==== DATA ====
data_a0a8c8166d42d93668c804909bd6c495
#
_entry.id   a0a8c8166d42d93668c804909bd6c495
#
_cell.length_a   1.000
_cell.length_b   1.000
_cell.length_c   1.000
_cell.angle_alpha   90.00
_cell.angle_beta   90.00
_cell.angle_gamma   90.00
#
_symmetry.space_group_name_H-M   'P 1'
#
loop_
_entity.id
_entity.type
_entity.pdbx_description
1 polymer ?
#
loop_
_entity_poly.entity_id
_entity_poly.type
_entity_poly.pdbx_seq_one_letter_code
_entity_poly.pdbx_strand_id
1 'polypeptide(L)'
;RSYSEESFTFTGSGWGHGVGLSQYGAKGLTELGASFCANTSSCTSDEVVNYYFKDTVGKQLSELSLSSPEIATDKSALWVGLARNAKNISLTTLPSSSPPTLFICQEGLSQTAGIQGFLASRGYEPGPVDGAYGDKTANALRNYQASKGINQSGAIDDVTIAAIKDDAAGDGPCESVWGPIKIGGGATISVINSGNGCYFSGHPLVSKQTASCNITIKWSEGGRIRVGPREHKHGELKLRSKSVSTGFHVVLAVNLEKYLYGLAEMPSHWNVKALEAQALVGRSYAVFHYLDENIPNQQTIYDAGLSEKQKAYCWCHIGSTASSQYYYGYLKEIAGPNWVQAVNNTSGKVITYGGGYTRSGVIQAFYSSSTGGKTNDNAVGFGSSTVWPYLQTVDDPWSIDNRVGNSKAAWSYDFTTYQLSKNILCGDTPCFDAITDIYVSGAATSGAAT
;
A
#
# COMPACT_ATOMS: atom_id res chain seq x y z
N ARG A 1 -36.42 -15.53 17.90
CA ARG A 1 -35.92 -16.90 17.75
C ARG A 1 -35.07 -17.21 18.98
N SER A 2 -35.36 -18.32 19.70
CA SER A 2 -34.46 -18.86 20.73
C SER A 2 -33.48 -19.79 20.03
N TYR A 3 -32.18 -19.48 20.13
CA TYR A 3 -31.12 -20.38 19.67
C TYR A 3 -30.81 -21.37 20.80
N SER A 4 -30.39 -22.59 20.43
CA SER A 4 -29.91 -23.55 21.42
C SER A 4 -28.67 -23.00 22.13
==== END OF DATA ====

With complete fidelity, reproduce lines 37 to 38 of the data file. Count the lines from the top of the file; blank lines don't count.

N TYR A 3 -32.18 -19.48 20.13
CA TYR A 3 -31.12 -20.38 19.67